Below are some Hormone Hacks to increase the beneficial effects of dopamine.

Try something new – engaging in a new activity will boost dopamine. Traveling to new places, visiting art galleries and trying new and novel activities

Eat something spicy – eating seemingly dangerous foods – spicy, hot, icy, fermented – will all trick your body into a dopamine boost

Take a healthy risk – riding rollercoasters, watching scary movies or playing video games, basically any mildly thrilling activity will increase dopamine

Achieve a goal – even small goals like finishing a book, finishing a chore, winning a game against friends can give you a dopamine edge

Meditation and visualizationmeditation has been found in studies to increase dopamine. And if you aren’t feeling adventurous enough for a rollercoaster, just visualizing the activity can trigger a dopamine release – just as if you were actually doing it!

Serotonin

Another feel-good neurotransmitter, serotonin is essential to a balanced, happy mood. It is also necessary for will power, to create long term plans and delay gratification. Serotonin makes us feel like anything is possible.

Serotonin is made both in the brain and in the digestive tract (80-90%). Not only does serotonin impact mood and memory, but also appetite (especially carbohydrate cravings), nausea and bowel function.

Low levels of serotonin are found in impulsivity and depression – but we don’t know if the low serotonin is a cause or effect of depression.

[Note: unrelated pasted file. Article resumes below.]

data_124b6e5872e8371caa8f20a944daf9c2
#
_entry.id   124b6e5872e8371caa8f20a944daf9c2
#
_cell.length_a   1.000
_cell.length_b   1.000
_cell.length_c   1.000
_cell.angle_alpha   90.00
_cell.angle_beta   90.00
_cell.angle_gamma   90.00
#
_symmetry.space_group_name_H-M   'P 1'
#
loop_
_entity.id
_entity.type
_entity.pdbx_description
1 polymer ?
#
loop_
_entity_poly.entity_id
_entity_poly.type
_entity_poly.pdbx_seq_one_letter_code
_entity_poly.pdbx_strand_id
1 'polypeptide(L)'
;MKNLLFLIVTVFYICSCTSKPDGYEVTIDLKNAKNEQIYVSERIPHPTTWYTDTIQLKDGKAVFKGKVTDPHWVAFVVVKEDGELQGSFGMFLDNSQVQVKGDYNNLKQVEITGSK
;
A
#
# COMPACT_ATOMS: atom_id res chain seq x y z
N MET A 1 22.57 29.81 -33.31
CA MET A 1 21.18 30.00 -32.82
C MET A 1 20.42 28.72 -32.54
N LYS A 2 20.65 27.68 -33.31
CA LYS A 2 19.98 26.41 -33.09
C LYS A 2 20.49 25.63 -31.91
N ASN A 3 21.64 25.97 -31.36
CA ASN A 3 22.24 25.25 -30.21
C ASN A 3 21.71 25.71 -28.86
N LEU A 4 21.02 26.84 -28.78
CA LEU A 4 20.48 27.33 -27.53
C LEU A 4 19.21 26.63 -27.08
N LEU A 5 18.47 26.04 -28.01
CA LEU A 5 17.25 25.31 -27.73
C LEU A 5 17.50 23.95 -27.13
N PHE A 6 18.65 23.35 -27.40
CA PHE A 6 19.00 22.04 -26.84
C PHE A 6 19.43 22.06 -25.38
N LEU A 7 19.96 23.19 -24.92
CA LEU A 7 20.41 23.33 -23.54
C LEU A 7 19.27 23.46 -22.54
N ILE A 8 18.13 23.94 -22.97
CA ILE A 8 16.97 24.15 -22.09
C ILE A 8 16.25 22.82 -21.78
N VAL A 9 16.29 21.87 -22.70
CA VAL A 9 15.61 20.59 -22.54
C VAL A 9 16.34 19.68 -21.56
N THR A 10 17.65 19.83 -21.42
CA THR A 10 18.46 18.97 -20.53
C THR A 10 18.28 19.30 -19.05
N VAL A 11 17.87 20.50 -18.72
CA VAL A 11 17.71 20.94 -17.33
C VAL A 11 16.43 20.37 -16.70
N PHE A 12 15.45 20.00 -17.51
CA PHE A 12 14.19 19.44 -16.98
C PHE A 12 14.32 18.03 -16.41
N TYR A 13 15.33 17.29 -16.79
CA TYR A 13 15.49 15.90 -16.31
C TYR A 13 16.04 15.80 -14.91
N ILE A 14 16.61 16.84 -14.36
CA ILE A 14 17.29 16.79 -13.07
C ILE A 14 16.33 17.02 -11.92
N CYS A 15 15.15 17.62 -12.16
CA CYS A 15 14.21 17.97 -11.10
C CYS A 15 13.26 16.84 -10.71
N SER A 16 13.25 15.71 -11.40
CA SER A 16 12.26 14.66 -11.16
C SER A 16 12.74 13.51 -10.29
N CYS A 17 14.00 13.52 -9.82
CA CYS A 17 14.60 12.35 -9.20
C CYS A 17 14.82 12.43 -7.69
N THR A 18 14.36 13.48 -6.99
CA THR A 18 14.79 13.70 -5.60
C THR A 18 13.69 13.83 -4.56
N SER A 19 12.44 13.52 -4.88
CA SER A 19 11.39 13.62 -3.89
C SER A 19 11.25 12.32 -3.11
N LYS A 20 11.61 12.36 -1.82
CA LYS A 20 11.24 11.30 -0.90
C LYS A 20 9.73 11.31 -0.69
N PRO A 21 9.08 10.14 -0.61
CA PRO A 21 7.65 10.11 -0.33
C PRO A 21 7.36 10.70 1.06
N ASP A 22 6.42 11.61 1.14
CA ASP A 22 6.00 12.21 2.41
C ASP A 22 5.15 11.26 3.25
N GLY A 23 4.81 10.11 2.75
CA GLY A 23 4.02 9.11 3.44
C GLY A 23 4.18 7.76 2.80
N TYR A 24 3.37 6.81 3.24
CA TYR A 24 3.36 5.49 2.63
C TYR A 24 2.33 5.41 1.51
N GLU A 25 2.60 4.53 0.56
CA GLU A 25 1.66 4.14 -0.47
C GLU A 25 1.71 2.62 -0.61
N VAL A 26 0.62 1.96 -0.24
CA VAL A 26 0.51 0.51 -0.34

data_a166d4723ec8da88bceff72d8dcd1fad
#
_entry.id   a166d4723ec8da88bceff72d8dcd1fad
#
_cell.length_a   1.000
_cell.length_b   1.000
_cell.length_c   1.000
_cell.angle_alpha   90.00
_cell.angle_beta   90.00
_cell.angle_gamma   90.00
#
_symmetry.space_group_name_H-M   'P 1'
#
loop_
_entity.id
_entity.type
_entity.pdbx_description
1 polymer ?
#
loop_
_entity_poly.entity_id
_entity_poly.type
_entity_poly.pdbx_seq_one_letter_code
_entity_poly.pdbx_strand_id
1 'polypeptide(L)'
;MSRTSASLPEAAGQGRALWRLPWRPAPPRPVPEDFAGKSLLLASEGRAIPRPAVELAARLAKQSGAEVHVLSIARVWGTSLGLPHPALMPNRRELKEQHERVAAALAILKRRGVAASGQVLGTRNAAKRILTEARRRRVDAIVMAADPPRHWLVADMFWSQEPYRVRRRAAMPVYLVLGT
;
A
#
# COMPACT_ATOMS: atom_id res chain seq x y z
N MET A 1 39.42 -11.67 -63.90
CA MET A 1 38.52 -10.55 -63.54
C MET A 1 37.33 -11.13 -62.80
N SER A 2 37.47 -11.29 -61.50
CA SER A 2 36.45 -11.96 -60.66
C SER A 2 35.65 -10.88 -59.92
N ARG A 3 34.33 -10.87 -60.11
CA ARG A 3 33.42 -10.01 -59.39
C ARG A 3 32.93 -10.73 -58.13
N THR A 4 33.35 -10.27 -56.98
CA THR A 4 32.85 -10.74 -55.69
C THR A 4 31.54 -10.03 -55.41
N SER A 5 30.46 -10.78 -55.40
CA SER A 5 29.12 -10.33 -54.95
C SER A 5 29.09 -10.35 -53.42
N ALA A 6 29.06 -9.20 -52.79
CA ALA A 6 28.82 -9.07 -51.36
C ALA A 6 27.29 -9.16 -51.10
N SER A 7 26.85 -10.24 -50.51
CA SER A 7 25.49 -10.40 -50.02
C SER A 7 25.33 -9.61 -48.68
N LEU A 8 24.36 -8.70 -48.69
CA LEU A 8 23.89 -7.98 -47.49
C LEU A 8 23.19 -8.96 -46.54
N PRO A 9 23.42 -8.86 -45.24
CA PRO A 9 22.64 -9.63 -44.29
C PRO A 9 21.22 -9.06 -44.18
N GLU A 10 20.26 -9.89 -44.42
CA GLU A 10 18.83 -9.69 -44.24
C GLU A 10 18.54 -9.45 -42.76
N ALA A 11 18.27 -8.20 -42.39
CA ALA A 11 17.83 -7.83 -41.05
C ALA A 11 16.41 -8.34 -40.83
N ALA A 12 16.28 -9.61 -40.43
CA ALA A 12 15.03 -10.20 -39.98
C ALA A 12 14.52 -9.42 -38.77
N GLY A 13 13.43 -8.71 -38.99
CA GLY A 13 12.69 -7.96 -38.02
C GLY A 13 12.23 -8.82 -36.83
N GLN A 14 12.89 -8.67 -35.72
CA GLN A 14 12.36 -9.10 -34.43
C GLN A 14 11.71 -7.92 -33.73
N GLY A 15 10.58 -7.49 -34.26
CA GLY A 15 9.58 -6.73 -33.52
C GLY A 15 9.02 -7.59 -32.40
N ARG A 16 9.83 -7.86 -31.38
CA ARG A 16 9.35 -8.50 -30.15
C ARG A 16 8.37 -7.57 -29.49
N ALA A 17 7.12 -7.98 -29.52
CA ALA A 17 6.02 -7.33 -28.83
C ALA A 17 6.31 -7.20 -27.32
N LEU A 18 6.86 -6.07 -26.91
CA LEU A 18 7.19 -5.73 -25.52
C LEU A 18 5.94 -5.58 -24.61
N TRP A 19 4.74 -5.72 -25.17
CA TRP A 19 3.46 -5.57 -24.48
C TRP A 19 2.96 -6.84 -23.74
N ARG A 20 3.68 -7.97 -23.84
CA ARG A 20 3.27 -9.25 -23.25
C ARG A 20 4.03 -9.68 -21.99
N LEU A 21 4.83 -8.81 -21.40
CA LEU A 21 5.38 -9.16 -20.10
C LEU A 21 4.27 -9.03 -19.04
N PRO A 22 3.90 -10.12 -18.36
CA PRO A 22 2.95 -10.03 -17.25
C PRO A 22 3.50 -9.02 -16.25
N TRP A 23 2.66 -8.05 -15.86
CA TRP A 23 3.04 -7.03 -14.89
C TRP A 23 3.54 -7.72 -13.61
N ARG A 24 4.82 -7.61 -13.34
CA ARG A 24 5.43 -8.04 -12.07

Increasing serotonin is often done through medications (some legal, others not), but there are many natural ways to increase serotonin.

Sunshine – outdoor light, or light boxes (available at some Toronto area libraries, or for personal home use) stimulate serotonin production and vitamin D synthesis, an essential nutrient for serotonin action

Exercise – in addition to making us feel good, exercise improves the function of serotonin in the brain

Massage – another kudos to massage therapy – massage can increase serotonin levels by 28% and decrease the stress hormone cortisol by up to 30%

Eat your greens – vitamin B6 (pyridoxine), found in leafy greens, cauliflower, fish and lean poultry, is an essential nutrient for the production of serotonin. Low levels can lead to low serotonin

Eat legumes – legumes, particularly chickpeas, are high in tryptophan – the amino acid necessary for serotonin production. Other foods high in tryptophan include nuts, seeds, tofu, turkey, lentils, eggs and dairy

Remember happy events – surrounding yourself with positive memories – photos and mementos of happy moments, special occasions, and loved ones, can give you a serotonin surge every time you see them and remember happy times

Hormones really are essential components to our health and happiness. Use these Hormone Hacks to help increase the love and happiness in your life. Got a tip I didn’t include? Please leave it in the comments below.

And if you’re interested in achieving your personal Hormone Harmony, book an appointment now.

Disclaimer

The advice provided in this article is for informational purposes only. It is meant to augment and not replace consultation with a licensed health care provider. Consultation with a Naturopathic Doctor or other primary care provider is recommended for anyone suffering from a health problem.